Murray, however, appears to have set aside his retrograde views about race in order to tout equally backwards views about gender. In a short piece on AEI’s website, Murray recently suggested that “benevolent sexism” might be “healthy.” The only problem is that he appears not to have read the research on which he bases this extraordinary conclusion, which cited strong evidence that “benevolent sexism” was itself linked to discrimination against women and rape victims.
The paper in question, by Kathleen Connelly and Martin Heesacker, studies why “benevolent sexism,” understood as “an ostensibly flattering ideology that idealizes women who conform to feminine norms,” is so commonly accepted by men and women around the world. The authors find that “although benevolent sexism perpetuates inequality at the structural level, it might offer some benefits at the personal level” by giving men and women a sense of order and structure in their lives.
Though the authors see this as a concern, given that so-called benevolent sexism is net-destructive for women, but Murray believes this is knee-jerk liberal prejudice. “When social scientists discover something that increases life satisfaction for both sexes, shouldn’t they at least consider the possibility that they have come across something that is positive? Healthy” he asks rhetorically. “Something that might even conceivably be grounded in the nature of Homo sapiens?”
Had he read the paper in question, and not just the abstract, he would have understood why: there’s a mountain of evidence cited by Connelly and Heesacker that “benevolent sexism” is extraordinarily harmful to women. As Connelly told ThinkProgress, “it’s pretty well documented that benevolent sexism is associated with negative outcomes for women.” As her paper shows, Connelly is putting the point mildly:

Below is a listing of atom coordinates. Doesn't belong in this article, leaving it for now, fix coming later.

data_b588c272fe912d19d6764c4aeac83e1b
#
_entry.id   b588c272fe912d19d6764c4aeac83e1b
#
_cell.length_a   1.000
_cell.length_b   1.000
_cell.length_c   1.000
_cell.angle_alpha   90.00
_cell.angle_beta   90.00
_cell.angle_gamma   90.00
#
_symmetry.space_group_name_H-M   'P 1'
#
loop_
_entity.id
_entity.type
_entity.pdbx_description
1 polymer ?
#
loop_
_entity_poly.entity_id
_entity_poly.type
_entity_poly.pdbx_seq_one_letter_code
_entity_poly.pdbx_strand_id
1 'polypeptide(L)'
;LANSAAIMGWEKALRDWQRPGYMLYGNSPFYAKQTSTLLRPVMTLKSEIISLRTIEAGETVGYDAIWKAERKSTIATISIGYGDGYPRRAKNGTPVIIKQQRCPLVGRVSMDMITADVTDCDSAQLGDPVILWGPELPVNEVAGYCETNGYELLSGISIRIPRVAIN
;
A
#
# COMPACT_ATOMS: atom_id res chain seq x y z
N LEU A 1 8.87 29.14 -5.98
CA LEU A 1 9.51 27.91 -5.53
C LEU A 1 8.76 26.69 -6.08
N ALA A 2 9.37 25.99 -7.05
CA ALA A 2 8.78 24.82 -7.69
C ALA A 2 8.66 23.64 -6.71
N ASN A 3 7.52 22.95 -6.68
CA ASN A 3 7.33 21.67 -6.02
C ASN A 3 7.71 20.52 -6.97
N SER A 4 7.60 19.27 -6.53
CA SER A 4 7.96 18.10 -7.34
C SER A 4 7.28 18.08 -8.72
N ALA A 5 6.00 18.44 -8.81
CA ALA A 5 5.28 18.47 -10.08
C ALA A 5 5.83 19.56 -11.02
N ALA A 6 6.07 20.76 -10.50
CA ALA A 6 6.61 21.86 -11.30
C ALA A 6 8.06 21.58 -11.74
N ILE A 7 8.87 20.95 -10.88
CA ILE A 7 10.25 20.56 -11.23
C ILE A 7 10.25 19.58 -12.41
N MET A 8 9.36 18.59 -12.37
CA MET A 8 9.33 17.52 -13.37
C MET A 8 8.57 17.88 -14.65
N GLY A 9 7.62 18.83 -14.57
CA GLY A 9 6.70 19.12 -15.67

Correlational research also suggests that benevolently sexist attitudes contribute to women’s subjugation. For instance, Fiske and Glick (1995) as well as Pryor, Geidd, and Williams (1995) found that benevolently sexist attitudes are associated with beliefs that excuse sexual harassment. In a multinational study, Glick et al. (2000) found that higher national averages of benevolent sexism predicted greater gender discrimination. Glick, Sakalli-Ugurlu, Ferreira, and Aguiar de Souza (2002) noted that individuals who endorse benevolent sexism tend to hold beliefs justifying spousal abuse. Abrams, Viki, Masser, and Bohner (2003) and Viki and Abrams (2002) demonstrated that men who possess benevolently sexist attitudes reacted negatively to female rape victims who violate traditional feminine norms. Moya, Glick, Expo´sito, de Lemus, and Hart (2007) reported that women who endorse benevolent sexism are more likely to accept men’s behavioral restrictions. Finally, Expósito, Herrera, Moya, and Glick (2010) documented that women who hold benevolently sexist attitudes believe that men will react negatively, and even violently, to a wife’s career success.
There’s also evidence that “merely exposing women to benevolent sexism increased self-objectification” and that “women who read benevolently sexist comments performed worse on a cognitive task and reported increased feelings of incompetence and self-doubt.” So to answer Murray’s question: the authors conclude “benevolent sexism” is bad despite some positive side-effects because that’s what the evidence says. If he wants to challenge that consensus, he’s free to do it — but it would help if he actually weighed the evidence rather than speculating wildly about human nature.